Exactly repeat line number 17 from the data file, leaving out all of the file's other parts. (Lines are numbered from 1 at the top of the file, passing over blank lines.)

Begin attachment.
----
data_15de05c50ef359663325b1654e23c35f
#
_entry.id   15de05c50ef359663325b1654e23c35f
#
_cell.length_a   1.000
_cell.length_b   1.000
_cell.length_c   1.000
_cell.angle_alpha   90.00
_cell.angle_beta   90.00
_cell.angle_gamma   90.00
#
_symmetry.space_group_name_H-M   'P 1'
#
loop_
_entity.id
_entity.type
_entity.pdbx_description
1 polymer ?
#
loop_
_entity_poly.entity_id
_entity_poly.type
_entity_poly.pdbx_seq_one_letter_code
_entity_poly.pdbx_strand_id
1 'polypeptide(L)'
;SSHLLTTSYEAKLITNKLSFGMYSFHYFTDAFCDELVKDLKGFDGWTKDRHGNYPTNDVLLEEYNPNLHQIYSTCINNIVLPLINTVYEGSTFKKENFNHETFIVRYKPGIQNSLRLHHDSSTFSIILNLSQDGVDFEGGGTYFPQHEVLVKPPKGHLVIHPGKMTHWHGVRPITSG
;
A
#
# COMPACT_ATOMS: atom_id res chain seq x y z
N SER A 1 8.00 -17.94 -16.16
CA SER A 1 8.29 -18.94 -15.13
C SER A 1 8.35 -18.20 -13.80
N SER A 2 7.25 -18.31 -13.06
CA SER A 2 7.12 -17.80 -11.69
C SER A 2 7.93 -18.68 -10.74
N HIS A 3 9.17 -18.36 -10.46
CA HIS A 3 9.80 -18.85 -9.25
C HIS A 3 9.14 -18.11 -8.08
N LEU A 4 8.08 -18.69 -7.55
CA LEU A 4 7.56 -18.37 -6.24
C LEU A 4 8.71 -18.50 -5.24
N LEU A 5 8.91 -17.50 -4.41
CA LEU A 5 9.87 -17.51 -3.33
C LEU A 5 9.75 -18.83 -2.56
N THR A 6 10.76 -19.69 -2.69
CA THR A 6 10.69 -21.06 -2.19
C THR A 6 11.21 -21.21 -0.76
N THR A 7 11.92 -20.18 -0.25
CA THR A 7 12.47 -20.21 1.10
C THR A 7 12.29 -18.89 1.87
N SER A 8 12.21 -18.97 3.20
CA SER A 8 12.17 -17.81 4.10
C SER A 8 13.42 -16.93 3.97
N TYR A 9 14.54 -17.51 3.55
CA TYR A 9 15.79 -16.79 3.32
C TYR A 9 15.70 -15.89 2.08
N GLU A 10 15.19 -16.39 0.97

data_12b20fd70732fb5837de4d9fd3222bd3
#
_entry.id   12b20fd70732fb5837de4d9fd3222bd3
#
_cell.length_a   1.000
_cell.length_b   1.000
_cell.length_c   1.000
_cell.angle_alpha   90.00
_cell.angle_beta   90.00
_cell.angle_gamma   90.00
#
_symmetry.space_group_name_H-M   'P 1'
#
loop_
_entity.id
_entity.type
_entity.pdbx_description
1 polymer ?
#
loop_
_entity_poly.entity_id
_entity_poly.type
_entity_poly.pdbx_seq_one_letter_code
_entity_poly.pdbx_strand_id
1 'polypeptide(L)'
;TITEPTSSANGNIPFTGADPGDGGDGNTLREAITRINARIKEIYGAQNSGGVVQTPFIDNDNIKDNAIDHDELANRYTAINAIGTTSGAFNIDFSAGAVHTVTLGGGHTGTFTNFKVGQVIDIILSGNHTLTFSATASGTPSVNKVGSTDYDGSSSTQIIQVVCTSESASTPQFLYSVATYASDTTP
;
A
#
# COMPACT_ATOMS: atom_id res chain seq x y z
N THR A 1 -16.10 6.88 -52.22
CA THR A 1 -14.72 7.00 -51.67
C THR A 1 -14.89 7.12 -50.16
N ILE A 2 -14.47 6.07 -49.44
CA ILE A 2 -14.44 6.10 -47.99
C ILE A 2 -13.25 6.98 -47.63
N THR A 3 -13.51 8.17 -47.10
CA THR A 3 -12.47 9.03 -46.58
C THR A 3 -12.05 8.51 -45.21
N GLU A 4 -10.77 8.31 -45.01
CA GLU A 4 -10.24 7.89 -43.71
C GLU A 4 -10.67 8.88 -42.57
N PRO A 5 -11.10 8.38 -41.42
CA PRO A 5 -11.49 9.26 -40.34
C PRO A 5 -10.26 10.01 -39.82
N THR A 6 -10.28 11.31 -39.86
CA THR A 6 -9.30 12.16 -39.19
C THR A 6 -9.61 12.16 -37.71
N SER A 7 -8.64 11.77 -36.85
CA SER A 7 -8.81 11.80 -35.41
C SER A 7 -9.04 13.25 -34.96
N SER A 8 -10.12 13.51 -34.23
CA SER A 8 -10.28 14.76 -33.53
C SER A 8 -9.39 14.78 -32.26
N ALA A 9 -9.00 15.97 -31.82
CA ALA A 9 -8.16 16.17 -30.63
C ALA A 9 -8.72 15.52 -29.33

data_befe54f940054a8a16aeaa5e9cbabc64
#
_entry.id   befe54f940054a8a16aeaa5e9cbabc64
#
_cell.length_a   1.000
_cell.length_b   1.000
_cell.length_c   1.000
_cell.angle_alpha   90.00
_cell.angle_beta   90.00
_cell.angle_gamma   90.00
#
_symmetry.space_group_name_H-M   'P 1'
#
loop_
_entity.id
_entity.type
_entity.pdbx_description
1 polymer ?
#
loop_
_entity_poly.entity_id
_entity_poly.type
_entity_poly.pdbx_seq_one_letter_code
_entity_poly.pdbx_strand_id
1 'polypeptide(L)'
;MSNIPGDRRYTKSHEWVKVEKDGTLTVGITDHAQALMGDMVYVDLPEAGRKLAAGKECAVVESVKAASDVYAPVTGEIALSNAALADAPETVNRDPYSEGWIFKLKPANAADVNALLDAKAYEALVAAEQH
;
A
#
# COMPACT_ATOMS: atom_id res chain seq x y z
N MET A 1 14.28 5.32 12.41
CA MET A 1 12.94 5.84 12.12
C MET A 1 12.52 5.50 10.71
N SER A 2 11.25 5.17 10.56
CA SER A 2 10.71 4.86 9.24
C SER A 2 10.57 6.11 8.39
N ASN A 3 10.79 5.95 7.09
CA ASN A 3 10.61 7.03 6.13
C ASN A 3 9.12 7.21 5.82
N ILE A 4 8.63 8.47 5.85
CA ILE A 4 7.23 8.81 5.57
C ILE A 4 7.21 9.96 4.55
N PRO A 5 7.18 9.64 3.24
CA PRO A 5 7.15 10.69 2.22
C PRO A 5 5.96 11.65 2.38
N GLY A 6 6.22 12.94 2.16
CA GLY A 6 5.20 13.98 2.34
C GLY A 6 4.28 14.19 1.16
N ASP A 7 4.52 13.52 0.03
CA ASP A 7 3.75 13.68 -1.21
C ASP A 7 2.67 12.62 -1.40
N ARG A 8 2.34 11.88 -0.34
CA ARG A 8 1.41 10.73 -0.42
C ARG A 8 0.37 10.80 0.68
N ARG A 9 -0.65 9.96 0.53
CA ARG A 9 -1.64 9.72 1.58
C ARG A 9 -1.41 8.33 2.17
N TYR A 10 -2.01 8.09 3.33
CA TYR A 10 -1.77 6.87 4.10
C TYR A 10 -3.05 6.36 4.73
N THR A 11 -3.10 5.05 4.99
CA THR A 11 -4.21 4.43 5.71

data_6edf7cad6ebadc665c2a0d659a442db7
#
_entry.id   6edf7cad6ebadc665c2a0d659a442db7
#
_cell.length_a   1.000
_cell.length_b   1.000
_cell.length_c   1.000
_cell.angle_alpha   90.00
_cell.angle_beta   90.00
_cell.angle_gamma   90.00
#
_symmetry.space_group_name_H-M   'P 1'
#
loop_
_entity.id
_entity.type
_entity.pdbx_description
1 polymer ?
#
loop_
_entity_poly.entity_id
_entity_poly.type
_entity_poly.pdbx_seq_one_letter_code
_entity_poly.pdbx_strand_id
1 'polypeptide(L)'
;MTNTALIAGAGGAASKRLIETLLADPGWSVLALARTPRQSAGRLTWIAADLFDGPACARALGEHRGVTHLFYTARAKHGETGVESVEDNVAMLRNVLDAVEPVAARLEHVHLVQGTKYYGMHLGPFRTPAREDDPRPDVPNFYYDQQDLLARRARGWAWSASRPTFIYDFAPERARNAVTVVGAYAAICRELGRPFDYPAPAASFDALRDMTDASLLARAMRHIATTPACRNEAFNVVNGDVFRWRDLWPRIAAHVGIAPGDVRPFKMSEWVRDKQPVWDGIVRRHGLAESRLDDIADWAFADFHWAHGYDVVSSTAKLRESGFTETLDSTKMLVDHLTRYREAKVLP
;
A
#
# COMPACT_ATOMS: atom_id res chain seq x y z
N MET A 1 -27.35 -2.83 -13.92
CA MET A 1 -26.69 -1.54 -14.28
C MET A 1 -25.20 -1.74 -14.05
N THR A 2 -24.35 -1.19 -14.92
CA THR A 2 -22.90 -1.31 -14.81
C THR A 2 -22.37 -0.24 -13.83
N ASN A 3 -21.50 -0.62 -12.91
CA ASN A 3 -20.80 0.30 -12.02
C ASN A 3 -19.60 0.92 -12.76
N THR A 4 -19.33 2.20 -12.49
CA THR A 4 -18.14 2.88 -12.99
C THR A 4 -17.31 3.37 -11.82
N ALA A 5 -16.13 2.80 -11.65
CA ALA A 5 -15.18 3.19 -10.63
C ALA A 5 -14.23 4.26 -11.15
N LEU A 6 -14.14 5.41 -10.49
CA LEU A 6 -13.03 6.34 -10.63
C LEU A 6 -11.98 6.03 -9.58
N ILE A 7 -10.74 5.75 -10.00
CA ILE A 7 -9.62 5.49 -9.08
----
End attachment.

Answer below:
_entity.pdbx_description